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Wayne Post
  • Historically Speaking — A peek at Palmyra’s past

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  • This will be a combination of Palmyra’s history following the Cornings and then heading to some of the unusual businesses that remain a mystery.
    We are in December and the 33rd regiment is heading to Fredericksburg, Virginia. There has been no rest for these weary soldiers, and it doesn’t help when they make camp and upon completion get orders to break camp and head out. A sudden burst of cold and snow engulfed the 33rd and they are now at White Oak Church. This is just a small Church with no particular history but in the Historical Museum we have pieces of “hard tack” or “hard bread” from the last breakfast there. Lt. Col. Corning made sure to bring it home with him.
    As the soldiers do, they work in the night and this was no different, by now there are three Grand Union Divisions as set up by General Burnside. Burnside thought his troops would meet little resistance. The Rappahannock River had to be crossed and the Union Engineers set out to build float bridges to the other side. On the Rebel side General “Stonewall” Jackson was ordered by Lee to bring his troops and wait several miles south of Port Royal.
    Many of Burnside’s officers were concerned and noted that they could not take the heights of Fredericksburg. Without heeding these warnings the trees were felled and the bridges were underway. The plan was that a Union division would cross and another until they were all on the other side. The Rebels were listening in the still night to the work and talking going on. They were ready for the Union. The Union engineers were to lay four bridges and began their work at midnight. This work was done by 4 a.m. instead of the expected 2 a.m. Unaware the unarmed engineers set their bridges. Burnsides estimate of a small band of Rebels turned to 1,600 of the 18th Mississippi and Floridians. Half complete with the bridges, Confederate General Barksdale’s men opened fire and the engineers were sitting ducks.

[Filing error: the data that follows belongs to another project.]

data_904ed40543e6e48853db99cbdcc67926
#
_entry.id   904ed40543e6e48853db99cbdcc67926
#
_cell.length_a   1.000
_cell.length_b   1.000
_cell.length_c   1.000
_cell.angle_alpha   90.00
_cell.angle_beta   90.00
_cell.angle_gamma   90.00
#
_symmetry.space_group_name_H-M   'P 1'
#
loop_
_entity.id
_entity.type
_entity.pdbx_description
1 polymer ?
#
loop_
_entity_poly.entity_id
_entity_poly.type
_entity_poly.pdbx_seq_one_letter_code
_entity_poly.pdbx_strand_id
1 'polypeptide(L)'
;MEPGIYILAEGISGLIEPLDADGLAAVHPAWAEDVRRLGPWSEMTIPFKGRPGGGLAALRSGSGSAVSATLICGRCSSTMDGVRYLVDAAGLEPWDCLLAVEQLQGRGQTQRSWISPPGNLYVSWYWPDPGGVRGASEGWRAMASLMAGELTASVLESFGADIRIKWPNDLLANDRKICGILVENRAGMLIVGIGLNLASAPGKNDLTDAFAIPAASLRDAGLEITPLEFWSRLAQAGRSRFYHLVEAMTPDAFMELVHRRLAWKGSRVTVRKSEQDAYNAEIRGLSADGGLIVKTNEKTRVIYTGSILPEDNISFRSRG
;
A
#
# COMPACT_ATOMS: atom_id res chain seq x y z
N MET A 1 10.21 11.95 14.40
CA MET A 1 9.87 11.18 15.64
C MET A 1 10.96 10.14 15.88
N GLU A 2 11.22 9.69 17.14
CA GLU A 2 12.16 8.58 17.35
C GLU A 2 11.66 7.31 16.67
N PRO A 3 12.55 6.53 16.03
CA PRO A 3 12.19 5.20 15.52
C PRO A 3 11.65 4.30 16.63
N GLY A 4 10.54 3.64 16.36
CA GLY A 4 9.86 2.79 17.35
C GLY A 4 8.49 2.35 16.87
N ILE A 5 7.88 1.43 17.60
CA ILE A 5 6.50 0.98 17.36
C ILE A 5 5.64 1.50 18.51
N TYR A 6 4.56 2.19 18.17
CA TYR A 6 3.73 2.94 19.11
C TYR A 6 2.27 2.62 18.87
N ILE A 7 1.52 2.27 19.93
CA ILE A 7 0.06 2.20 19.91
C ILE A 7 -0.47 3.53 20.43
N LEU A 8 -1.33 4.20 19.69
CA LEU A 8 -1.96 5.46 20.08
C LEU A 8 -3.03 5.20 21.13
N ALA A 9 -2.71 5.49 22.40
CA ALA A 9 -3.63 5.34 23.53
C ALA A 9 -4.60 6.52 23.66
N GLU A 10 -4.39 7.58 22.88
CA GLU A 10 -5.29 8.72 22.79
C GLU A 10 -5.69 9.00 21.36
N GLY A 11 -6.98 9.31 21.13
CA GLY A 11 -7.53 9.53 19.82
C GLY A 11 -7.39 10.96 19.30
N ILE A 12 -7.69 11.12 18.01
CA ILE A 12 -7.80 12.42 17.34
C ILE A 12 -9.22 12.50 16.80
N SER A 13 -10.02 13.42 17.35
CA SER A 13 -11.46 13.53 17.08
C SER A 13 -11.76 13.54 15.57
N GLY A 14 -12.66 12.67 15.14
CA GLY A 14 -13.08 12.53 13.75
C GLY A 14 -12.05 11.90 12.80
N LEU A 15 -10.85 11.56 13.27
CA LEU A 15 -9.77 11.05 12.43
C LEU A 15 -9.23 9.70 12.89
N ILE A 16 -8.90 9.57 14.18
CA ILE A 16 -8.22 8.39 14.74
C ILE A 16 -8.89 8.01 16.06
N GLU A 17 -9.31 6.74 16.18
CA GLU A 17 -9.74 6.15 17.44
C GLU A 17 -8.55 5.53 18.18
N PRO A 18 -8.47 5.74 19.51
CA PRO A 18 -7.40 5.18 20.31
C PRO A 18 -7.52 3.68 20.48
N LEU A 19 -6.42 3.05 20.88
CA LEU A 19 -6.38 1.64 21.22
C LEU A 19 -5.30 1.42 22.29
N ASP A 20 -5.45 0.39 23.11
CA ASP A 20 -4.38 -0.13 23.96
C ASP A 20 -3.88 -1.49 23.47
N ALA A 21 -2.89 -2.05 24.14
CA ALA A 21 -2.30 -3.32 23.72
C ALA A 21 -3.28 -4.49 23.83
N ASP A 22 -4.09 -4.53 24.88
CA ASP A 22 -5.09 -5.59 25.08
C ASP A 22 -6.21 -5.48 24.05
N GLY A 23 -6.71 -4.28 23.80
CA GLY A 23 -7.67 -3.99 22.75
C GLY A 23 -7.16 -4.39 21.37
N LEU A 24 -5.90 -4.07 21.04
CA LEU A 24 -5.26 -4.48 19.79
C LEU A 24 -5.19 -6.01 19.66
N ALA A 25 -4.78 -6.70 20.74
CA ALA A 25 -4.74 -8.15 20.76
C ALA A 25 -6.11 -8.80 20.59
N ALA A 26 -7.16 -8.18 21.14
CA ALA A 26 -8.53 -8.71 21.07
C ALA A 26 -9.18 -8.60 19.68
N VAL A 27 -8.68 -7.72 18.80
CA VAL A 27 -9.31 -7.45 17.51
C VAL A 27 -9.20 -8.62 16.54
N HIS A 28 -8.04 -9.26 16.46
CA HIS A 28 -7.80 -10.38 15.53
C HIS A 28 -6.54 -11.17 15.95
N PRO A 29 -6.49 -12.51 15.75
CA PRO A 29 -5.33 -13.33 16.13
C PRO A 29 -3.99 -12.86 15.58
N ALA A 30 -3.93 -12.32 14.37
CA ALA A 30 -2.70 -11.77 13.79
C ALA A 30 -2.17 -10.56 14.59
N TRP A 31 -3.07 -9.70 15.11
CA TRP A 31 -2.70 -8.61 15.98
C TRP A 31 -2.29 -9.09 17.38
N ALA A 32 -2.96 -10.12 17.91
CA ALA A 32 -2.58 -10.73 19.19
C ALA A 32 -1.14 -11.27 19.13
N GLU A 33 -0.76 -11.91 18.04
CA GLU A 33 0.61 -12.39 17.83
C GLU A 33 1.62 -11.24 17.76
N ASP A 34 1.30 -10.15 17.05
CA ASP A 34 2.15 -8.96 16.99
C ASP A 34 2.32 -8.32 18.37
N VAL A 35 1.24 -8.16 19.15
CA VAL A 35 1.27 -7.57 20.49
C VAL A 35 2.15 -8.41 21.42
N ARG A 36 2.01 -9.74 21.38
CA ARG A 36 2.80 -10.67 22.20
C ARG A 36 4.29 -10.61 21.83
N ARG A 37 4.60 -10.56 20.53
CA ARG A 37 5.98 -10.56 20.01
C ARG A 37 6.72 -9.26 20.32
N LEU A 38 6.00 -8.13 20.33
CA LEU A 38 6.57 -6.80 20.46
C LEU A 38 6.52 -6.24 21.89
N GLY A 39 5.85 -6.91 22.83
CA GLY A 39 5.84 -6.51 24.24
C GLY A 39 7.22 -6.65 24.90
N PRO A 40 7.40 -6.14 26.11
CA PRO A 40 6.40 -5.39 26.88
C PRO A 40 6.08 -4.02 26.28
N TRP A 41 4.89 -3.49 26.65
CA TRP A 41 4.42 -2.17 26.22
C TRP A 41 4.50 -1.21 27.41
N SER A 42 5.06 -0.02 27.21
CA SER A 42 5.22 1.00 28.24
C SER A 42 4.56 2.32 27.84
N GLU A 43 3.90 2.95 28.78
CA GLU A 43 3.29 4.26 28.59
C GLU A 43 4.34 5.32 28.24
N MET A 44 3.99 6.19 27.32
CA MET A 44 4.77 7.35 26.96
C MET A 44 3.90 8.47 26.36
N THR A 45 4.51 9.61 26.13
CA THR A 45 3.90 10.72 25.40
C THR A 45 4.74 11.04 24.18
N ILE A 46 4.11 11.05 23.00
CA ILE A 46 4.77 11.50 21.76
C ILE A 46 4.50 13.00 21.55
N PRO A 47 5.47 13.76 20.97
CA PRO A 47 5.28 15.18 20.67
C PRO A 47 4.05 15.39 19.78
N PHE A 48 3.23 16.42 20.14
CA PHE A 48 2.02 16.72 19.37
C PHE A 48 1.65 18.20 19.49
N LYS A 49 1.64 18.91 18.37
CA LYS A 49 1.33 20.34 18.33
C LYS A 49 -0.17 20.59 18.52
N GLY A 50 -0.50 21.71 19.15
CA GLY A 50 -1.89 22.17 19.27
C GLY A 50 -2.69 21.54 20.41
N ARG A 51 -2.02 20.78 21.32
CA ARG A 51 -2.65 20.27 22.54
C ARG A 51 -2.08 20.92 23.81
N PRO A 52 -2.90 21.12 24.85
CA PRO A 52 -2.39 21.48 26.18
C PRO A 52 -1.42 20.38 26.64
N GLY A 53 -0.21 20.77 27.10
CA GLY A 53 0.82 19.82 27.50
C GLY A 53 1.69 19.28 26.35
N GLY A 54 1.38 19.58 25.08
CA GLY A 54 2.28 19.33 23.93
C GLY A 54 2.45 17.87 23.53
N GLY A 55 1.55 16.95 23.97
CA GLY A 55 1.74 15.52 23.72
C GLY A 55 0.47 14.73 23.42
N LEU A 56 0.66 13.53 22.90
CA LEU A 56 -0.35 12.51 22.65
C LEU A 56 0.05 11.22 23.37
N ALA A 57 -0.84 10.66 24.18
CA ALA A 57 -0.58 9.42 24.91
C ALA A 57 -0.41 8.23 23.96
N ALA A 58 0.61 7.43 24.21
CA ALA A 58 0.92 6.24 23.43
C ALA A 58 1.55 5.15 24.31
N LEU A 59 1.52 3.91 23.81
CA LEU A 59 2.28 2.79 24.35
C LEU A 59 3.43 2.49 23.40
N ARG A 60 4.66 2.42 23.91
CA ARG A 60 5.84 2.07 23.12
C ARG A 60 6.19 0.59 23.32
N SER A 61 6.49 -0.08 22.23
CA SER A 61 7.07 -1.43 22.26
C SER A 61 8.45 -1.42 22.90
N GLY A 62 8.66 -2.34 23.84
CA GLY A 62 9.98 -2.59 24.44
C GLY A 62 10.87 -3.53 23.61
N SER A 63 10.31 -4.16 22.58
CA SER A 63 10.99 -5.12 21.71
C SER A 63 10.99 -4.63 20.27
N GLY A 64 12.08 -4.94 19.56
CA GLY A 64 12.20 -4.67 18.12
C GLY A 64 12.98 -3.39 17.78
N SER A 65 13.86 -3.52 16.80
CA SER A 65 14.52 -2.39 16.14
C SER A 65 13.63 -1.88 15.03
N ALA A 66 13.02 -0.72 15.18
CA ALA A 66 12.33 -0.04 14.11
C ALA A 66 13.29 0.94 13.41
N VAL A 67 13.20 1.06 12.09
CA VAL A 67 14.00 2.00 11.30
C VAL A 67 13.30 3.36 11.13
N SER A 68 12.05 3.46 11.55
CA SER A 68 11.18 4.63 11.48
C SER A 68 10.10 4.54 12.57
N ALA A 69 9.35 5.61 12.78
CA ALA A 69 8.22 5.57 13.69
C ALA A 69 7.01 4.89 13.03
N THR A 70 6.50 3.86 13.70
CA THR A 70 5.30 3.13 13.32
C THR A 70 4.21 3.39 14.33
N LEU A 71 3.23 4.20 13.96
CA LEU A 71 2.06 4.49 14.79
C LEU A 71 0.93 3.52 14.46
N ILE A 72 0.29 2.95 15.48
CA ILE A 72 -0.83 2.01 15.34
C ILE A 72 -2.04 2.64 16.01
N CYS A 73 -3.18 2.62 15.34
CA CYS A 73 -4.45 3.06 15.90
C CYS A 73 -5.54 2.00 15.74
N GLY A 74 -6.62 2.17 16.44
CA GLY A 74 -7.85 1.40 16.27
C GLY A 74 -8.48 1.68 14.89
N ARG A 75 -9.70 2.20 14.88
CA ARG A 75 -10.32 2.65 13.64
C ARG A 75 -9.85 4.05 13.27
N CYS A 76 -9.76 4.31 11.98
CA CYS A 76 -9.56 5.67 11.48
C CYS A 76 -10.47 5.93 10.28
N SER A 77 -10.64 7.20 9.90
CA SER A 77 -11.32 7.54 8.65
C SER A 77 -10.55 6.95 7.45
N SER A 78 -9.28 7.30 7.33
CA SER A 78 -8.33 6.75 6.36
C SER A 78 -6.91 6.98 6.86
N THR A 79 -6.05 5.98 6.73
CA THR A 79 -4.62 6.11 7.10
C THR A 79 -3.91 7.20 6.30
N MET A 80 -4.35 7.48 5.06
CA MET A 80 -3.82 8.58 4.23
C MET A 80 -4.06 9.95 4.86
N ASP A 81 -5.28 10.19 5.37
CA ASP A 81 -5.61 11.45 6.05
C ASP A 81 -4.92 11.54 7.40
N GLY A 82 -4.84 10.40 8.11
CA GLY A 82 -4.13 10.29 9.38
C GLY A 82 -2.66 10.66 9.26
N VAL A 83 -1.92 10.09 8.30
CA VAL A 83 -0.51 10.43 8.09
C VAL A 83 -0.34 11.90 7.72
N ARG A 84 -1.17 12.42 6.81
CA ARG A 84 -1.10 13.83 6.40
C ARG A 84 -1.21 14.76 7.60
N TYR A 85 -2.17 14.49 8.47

The Yankee troops were at the ready and also opened fire stopping only when the Rebels made no more noises. After the brief battle the Rebels fell silent and those engineers that were left continued building the bridges. Another Rebel attack on the Union engineers ensued and lasted another hour until once again silence. Burnside decided that his artillery would bombard Fredericksburg before the bridges were complete, which they did. The 33rd came from behind and watched the unbelievable damage. These battles and campaigns last much longer then it seems in these synopses. The soldiers are tired, wounded, or dead. The camps go up again, the push over the river results in more dead on both sides as well as destruction to home and buildings of this city. This was the fall and winter of 1862 for the 33rd and many other regiments, divisions, and companies. Let’s end here since the days, weeks, and months remain the same. They are fighting the elements and each other day after day moving to Richmond, again.
    Page 2 of 2 - Here are a couple of interesting things from our fair community that have been a mystery. The internet is an amazing thing and you can find things for sale from your hometown that you have never heard of or seen before. We have three such things and one is Vegetable TRIOLA, The new ideal hair grower. Triola Mfg. Co., Palmyra, N. Y. is making this miracle to the bald head and selling it. The next item is a Granger’s KARBO dry cleaner. It cleans your beaver hat, cotton, wool, or silk with a non-inflammable liquid. The company is Granger and he is called “The Vanilla Man”. Both of these bottles are from the same period circa 1870-1880s using a cork stopper. The next item is a photograph of a horse drawn cart for seating approximately 20 people with four horses in the lead. It is from the Wm. H. Bump Livery at 12 Fayette St. Palmyra, NY. History is everywhere and comes from the strangest places.
    Call the museums at 597-6981 for questions, information and tours.
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